Unreported World: Vlad's Army, Channel 4 | TV reviews, news & interviews
Unreported World: Vlad's Army, Channel 4
Did this dark little film about Putin's youth movement glimpse the future of modern Russia?
The next time you find yourself mumbling unkind words about the apathetic youth of today, or else deriding the muddle-headed protests of twonkish Charlie Gilmour types, stop and think about the Nashi. A right-wing Russian youth organisation bankrolled by Vladimir Putin’s shady regime and various big business interests, they practically make you want to raise a statue to any teenager who chooses to spend their daylight hours idling beneath a duvet or playing Robin Hood in the City.
The astonishing opening scene of this latest instalment in the ever excellent Unreported World series showed members of the Nashi (it means “our people” and, yes, it is a little too close to you-know-what for comfort) spraying slogans outside the US Embassy in Moscow. Instead of being bashed about by the notoriously uncompromising local police, the Nashi instead intimidated the forces of law and order, shouting in their faces, shoving their chests, filming them and asking for their papers. Eventually, cowed, the policemen slunk off. Looking on, presenter Peter Oborne asked: “Who is really in control?”
The Nashi have serious back-up. Most democratic countries have a handful of sinister extremist movements lurking in the closet; few are sanctioned by the state and tacitly endorsed by the leader. Set up by Russia's Ministry of Youth, the Nashi are Putin’s young disciples, enforcing his power base. They have over 100,000 members throughout Russia and their HQ is a swanky five-floor building in central Moscow worth over $20 million and funded by the state and a number of unnamed businessmen.
One Nashi puppet babbled about Putin’s heroic acts being 'signs', while their HQ is a Soviet-style shrine to the great leader
From this base we saw them organising “actions”, extraordinarily charged flash mobs in which these young, brash, brightly dressed kids behaved like thuggish racketeers, intimidating their fellow Russians, ordinary men and women twice their age who looked frightened, furious and ashamed. The Nashi have official papers giving them the right to check documents and to make arrests. One environmentalist who tangled with the group compared them to the Hitler Youth. They have been accused of stalking political opponents and of badly beating up one anti-Putin journalist.
Led by “commissar” Masha Kislitsnya, a real piece of work, these are not the children of privilege but of poverty, whose hard-line views have been forged by the memory of the post-Glasnost period when Russia seemed cowed, weakened and in hock to the West. No longer. For them, Putin is a symbol of renewed national strength, a bare-chested warrior with mystical powers who belongs to a lineage of great Soviet supermen. The cult of personality surrounding him was as powerful as it was troubling. Many of the Nashi are self-proclaimed “fanatics” – one puppet babbled about Putin’s regular (and staged) heroic acts being “signs”, while their HQ is a Soviet-style shrine to the great leader. They sang cheesy songs extolling his manliness and filmed their “actions”, posting them on YouTube overlaid with the sound of old Soviet anthems. Their anti-West sentiments spilled over into overt racism, with dubious double entendres – and worse – regarding America’s black culture.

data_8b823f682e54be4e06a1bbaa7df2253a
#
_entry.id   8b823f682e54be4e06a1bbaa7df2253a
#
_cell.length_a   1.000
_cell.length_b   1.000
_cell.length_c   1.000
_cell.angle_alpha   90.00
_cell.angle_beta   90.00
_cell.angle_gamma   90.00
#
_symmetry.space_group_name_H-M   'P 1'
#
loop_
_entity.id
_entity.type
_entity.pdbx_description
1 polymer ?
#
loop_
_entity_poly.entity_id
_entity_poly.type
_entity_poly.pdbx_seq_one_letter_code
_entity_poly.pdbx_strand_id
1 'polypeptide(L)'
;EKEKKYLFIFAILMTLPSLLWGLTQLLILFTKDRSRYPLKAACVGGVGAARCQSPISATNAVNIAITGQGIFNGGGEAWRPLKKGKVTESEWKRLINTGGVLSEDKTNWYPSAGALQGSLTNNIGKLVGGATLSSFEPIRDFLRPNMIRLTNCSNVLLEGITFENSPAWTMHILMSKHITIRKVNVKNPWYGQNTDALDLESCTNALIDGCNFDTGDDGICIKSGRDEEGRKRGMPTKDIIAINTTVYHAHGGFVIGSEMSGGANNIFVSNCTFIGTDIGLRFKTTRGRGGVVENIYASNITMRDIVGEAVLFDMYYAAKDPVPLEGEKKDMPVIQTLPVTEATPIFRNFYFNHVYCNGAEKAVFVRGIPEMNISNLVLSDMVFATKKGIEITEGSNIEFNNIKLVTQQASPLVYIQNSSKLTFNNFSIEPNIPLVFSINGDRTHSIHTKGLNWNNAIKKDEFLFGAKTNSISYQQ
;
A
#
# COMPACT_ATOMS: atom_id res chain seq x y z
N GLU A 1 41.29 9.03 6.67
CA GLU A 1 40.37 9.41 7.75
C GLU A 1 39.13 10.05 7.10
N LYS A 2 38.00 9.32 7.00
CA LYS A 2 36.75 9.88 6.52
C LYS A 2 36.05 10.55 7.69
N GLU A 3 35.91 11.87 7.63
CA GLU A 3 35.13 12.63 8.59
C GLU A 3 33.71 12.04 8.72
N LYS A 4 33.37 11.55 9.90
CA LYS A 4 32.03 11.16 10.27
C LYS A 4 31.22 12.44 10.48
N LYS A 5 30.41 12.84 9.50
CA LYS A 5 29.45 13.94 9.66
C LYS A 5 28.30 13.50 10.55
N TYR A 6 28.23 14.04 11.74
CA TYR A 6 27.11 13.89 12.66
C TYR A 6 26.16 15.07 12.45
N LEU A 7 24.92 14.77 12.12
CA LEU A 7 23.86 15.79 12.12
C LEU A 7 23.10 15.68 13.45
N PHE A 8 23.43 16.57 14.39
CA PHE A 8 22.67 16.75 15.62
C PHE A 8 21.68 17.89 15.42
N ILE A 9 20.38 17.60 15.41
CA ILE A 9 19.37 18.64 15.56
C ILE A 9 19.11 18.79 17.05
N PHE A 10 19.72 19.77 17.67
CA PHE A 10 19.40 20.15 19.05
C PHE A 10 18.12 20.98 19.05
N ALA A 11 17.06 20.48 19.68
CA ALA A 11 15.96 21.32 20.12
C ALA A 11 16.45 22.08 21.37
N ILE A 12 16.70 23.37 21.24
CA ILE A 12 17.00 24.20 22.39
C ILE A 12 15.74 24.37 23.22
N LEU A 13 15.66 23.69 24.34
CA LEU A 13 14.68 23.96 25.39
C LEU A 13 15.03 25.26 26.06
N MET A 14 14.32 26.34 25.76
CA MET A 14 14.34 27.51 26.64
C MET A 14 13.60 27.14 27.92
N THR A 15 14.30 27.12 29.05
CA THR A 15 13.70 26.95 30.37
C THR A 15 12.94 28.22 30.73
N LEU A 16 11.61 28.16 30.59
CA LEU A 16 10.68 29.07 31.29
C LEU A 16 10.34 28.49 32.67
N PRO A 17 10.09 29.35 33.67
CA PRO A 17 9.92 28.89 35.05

Subscribe to theartsdesk.com
Thank you for continuing to read our work on theartsdesk.com. For unlimited access to every article in its entirety, including our archive of more than 10,000 pieces, we're asking for £2.95 per month or £25 per year. We feel it's a very good deal, and hope you do too.
To take an annual subscription now simply click here.
And if you're looking for that extra gift for a friend or family member, why not treat them to a theartsdesk.com gift subscription?
24 hours in the king of Pop Art's shoes
Panorama of Pop art from Alastair Sooke ahead of the Tate Modern show
Cogent narrative of the pioneering achievements of ancient Athens
Notes on an 18th-century scandal, with visuals dominating over character
Attempt to turn tweets into telly had too much to live up to
Charles Manson and the squalid underbelly of the hippie dream
Details of the Manhattan Project abound, to the exclusion of its wider implications
A bleak vision of a haunted dystopia in a brand new light entertainment show
Historian's voyage around the Himalyan prince creates disorientation
From cloakroom attendant at The Cavern club to national treasure
Pungent Victorian crime drama returns to network television
The elaborate lives and loves of the exhaustingly self-obsessed Bloomsbury Group